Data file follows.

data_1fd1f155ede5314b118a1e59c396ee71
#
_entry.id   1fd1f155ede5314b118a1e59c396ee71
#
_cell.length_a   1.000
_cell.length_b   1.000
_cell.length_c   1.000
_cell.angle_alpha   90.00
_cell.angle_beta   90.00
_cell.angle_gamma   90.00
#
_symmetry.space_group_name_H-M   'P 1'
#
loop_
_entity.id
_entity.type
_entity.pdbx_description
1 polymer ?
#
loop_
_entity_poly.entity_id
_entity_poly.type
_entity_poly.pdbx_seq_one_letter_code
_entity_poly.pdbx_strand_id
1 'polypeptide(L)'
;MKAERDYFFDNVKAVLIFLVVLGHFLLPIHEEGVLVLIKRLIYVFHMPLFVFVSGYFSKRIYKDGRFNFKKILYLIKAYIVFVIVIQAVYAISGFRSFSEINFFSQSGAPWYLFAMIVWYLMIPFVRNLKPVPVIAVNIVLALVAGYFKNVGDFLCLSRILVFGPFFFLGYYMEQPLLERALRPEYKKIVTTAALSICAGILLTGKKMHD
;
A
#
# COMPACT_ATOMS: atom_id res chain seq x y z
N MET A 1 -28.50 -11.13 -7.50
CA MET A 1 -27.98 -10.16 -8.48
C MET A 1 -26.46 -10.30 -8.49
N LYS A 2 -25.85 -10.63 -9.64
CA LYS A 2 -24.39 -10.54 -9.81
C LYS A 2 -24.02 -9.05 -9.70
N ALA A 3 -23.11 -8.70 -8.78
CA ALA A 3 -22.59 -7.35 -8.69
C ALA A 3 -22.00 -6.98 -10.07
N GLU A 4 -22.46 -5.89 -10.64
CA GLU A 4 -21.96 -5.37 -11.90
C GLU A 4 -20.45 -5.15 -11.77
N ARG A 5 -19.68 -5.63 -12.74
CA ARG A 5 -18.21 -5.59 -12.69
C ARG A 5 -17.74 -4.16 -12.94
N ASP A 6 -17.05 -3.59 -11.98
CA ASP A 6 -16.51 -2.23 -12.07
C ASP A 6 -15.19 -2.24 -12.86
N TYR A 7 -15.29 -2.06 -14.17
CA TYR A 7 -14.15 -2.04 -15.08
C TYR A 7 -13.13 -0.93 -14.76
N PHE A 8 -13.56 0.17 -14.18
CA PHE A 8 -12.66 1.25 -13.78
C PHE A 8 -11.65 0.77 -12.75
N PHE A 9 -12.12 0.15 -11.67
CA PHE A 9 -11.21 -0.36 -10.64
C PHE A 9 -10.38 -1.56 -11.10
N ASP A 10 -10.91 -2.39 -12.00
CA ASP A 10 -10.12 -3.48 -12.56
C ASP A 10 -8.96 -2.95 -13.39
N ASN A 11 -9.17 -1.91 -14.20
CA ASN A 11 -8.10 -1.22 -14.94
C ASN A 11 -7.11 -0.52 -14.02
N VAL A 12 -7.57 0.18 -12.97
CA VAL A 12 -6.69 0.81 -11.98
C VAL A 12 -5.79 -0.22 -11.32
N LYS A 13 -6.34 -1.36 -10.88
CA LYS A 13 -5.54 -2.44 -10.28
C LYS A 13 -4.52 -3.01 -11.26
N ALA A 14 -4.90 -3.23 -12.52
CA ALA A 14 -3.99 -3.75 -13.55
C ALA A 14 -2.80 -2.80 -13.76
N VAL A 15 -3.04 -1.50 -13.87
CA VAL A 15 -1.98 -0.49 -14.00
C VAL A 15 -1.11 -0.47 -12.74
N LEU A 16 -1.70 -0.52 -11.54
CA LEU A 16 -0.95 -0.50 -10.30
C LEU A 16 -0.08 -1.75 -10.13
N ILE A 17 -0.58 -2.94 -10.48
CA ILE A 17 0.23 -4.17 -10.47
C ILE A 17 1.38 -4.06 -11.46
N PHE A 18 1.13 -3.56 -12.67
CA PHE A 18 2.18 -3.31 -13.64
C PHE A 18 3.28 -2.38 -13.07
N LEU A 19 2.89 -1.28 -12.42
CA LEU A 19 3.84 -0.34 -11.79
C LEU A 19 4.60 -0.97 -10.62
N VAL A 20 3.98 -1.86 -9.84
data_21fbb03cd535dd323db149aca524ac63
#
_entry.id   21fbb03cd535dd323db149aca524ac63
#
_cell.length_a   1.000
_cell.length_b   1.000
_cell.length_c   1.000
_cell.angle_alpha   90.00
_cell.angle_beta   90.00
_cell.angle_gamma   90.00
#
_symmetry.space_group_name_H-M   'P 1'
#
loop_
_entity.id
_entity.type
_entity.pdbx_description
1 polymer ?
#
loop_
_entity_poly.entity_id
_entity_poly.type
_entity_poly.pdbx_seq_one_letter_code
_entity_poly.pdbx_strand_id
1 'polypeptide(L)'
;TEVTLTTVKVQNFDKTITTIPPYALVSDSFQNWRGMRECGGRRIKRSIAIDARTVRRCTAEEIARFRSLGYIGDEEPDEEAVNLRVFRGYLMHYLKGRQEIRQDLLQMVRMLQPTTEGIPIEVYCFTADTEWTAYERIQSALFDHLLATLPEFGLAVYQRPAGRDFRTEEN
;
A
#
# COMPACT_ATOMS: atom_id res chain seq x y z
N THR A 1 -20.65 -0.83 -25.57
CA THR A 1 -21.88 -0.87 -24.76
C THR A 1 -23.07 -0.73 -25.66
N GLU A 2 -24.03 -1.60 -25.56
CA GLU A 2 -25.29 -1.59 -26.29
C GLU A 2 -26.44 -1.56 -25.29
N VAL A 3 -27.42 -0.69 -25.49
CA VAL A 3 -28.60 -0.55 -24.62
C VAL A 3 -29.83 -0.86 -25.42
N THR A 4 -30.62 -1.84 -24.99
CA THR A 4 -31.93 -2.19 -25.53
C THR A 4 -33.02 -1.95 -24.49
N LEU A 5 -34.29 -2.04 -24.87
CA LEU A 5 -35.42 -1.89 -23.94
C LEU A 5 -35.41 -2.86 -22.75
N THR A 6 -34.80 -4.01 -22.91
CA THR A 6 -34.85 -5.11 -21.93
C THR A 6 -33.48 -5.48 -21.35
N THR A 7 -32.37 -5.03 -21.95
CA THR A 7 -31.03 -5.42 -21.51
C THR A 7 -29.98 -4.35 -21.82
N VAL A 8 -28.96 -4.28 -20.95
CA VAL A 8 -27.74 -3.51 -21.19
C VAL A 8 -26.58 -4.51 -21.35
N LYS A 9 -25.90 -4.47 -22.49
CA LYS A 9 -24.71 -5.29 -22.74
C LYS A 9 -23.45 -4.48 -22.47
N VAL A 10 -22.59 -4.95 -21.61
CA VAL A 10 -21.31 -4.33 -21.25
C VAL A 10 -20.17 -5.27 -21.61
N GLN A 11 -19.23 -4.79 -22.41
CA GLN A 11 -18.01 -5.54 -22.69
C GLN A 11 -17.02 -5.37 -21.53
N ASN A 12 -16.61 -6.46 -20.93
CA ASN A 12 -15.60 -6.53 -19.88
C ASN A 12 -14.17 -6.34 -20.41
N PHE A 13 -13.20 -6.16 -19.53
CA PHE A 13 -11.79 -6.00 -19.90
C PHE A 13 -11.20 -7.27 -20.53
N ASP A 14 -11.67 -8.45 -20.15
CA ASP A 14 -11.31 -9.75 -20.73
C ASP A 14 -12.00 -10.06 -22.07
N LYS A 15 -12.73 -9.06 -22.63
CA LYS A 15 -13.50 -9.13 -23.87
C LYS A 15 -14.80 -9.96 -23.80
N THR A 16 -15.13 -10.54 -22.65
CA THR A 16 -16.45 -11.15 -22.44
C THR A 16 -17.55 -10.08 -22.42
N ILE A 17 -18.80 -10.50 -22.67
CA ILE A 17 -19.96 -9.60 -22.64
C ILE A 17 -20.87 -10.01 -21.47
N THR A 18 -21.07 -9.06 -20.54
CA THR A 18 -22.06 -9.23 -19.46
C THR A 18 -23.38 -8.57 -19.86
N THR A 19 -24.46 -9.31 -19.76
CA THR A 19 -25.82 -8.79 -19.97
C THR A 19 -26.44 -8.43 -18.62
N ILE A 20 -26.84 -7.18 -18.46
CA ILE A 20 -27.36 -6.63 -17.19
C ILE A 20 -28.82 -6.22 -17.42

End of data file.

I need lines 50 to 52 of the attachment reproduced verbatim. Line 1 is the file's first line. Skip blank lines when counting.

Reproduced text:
CA TYR A 7 -14.15 -2.04 -15.08
C TYR A 7 -13.13 -0.93 -14.76
N PHE A 8 -13.56 0.17 -14.18